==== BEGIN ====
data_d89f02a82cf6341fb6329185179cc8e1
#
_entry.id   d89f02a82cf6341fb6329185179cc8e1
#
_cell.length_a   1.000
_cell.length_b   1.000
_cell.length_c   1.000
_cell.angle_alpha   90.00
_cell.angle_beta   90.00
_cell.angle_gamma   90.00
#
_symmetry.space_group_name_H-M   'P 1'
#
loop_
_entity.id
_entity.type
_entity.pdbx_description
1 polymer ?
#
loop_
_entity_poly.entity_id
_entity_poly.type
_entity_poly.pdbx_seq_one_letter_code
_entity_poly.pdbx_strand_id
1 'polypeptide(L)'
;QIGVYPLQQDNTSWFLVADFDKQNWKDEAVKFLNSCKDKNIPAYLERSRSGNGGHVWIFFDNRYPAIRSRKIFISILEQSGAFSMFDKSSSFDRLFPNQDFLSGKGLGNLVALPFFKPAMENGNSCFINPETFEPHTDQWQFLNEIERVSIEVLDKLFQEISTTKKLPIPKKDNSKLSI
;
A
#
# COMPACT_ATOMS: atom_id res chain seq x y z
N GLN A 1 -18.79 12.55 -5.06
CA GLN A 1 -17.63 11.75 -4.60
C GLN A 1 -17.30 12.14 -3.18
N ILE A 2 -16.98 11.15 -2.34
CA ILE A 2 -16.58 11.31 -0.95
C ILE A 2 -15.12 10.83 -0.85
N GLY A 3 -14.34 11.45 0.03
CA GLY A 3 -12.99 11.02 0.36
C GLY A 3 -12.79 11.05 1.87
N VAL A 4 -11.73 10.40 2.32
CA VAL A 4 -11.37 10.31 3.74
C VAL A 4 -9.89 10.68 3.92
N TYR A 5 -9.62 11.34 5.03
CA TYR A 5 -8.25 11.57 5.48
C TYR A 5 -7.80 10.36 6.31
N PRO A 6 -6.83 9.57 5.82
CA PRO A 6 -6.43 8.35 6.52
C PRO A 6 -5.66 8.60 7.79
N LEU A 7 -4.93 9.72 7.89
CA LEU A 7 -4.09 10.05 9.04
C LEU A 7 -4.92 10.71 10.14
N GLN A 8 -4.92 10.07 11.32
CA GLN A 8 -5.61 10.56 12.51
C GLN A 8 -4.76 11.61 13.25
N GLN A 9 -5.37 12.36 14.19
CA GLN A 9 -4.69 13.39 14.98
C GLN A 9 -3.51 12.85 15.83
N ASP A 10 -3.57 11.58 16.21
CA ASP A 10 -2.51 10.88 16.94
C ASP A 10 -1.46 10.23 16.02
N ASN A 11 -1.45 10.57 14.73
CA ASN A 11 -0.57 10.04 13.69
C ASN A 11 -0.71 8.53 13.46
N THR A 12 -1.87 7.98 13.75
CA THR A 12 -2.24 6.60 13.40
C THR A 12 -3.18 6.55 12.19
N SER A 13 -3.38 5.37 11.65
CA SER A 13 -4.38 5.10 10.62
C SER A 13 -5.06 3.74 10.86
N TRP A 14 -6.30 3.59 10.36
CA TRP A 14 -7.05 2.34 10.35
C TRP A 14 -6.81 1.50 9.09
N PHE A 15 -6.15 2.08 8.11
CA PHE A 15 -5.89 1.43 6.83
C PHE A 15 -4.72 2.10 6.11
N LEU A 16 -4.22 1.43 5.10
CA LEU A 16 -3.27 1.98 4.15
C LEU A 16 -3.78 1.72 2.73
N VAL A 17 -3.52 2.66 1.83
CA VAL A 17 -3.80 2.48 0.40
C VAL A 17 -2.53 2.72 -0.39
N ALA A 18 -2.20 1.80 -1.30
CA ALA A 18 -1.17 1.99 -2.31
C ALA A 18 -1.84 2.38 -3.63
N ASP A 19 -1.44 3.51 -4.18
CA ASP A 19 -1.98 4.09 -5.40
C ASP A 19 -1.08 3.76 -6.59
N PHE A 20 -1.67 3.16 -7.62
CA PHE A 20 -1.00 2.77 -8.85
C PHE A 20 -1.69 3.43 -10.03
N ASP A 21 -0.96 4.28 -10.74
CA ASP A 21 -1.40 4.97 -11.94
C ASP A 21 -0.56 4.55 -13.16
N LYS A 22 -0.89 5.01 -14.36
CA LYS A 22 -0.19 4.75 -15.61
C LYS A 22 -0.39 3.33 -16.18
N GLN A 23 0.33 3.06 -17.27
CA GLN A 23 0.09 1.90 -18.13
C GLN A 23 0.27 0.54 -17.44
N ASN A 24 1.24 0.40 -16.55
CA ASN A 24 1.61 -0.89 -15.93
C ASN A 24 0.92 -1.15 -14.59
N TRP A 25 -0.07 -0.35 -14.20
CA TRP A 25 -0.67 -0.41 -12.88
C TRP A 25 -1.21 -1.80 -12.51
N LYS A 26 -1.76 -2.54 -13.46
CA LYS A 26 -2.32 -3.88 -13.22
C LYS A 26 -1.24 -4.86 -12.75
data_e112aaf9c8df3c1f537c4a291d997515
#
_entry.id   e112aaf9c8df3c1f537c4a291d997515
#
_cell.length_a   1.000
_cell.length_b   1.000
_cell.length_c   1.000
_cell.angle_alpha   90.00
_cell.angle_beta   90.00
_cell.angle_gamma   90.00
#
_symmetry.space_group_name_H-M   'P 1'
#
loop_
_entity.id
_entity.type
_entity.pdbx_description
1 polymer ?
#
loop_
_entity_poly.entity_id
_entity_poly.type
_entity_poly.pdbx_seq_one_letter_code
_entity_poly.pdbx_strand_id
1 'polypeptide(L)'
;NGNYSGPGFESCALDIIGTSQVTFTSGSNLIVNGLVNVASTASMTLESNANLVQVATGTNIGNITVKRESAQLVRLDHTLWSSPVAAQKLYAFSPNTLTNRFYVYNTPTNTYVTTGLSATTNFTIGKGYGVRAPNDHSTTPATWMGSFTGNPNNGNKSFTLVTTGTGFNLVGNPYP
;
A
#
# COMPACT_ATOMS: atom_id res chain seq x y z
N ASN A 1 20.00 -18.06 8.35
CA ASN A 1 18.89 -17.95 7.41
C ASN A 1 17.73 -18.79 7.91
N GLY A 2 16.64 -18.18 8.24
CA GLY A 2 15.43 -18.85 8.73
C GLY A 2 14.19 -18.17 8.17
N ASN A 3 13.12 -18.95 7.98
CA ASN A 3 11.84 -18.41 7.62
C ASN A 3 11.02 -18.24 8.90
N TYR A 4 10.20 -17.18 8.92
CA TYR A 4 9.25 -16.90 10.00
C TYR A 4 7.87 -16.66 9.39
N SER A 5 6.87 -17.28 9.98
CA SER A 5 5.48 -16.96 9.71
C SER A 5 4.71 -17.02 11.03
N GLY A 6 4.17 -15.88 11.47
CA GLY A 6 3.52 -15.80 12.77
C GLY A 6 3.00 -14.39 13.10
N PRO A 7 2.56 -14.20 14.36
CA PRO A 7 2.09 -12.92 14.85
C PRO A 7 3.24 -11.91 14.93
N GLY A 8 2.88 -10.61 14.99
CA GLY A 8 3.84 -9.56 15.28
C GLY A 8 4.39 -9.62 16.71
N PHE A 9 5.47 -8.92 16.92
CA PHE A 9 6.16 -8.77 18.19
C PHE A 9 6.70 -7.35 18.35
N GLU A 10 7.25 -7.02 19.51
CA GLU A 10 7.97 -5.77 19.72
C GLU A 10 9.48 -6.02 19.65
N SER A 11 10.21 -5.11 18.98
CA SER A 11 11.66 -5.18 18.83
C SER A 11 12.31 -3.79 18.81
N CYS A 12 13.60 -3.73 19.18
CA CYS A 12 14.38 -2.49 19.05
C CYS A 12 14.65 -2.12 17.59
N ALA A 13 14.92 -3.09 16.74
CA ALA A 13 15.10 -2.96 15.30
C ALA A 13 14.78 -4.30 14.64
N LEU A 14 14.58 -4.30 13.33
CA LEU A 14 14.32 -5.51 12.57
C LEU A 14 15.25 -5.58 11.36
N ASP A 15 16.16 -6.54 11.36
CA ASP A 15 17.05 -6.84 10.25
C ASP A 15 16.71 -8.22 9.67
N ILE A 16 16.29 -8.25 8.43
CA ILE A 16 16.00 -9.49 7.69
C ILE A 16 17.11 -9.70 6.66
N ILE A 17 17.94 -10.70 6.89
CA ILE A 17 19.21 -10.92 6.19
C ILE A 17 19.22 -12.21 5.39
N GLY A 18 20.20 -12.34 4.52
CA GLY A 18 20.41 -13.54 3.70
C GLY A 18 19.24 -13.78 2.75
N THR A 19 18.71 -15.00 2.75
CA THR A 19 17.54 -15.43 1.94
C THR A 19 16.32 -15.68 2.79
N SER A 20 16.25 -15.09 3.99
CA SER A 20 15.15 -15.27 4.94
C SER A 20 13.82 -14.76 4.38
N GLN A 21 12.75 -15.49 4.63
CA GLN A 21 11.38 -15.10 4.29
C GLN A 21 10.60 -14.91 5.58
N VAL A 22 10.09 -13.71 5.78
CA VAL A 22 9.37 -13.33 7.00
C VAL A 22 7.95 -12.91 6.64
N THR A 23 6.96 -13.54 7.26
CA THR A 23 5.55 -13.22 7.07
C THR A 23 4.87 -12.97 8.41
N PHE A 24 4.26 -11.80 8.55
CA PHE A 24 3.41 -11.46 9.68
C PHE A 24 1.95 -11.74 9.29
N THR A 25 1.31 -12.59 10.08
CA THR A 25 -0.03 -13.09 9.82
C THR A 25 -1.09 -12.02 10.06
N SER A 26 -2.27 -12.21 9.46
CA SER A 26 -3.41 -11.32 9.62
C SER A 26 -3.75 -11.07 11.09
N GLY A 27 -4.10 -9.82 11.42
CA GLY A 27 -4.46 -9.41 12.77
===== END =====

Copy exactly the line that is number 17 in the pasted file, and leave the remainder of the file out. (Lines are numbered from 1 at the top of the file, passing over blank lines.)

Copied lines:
_entity.pdbx_description